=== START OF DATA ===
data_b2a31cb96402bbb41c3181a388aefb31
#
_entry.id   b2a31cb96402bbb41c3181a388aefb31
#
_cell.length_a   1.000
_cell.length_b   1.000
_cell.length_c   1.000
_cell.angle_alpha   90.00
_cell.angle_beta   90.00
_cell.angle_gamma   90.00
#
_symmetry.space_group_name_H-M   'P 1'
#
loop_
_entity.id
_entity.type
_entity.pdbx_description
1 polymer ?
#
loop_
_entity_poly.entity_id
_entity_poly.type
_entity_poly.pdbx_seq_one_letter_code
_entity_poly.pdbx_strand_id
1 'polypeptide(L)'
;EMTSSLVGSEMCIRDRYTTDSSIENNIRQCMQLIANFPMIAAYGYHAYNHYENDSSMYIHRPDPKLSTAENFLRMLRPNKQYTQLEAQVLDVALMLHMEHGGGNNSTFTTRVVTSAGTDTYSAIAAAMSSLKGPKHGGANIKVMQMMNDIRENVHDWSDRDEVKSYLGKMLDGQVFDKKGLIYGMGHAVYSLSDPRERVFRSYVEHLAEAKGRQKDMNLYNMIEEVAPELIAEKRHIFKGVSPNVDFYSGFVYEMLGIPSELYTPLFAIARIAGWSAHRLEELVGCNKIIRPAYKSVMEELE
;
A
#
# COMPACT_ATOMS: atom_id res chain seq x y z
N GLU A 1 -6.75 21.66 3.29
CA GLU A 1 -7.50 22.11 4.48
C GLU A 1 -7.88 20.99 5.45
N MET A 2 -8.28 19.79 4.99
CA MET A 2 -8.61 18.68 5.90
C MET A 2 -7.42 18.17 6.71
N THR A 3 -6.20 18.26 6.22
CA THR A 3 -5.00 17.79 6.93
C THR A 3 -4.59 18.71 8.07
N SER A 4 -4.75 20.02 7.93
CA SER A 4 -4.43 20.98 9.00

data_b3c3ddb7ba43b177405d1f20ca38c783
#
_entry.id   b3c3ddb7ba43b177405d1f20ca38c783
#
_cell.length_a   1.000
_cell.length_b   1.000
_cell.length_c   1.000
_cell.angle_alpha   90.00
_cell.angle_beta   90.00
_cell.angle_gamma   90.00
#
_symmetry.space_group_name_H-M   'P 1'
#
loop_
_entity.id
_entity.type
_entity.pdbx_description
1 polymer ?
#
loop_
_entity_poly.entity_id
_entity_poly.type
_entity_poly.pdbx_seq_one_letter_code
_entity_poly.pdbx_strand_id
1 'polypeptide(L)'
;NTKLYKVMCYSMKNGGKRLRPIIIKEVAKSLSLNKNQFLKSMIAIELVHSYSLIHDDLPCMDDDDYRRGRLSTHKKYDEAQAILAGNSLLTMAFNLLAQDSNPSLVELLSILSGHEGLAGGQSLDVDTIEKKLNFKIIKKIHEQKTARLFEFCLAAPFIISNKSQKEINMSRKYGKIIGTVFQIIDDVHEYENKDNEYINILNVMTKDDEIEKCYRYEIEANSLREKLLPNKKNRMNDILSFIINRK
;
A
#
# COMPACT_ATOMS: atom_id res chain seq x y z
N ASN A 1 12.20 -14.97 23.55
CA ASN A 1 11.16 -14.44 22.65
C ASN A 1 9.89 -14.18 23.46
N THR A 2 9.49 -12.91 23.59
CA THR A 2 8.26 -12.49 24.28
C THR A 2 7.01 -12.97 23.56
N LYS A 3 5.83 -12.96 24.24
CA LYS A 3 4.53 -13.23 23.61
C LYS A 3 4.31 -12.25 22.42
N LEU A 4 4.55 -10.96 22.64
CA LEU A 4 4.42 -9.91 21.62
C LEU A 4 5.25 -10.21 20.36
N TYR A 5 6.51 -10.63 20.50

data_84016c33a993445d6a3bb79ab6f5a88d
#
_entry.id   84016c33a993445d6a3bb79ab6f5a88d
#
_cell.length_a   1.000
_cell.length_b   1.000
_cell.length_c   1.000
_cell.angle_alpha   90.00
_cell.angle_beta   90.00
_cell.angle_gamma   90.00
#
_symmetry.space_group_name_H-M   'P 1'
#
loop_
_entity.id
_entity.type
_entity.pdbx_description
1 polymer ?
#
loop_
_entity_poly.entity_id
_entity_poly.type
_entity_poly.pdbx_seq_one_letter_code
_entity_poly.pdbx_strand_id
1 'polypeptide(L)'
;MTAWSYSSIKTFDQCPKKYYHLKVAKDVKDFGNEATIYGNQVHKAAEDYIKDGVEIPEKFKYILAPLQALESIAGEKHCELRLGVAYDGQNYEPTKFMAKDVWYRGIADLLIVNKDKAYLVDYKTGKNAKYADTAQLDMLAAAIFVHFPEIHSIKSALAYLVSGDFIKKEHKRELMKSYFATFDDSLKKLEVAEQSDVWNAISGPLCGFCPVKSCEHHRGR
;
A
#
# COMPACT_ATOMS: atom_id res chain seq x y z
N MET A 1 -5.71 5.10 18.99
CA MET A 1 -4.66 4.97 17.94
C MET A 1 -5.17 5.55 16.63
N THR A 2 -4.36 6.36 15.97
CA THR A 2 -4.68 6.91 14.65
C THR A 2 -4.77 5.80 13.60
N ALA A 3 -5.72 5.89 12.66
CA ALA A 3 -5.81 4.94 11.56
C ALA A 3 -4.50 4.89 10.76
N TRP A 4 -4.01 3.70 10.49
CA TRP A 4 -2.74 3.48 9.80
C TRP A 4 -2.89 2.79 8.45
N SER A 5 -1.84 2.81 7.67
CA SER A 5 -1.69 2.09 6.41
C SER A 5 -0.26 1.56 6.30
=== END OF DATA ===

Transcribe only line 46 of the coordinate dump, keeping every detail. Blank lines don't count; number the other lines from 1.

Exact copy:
_cell.length_a   1.000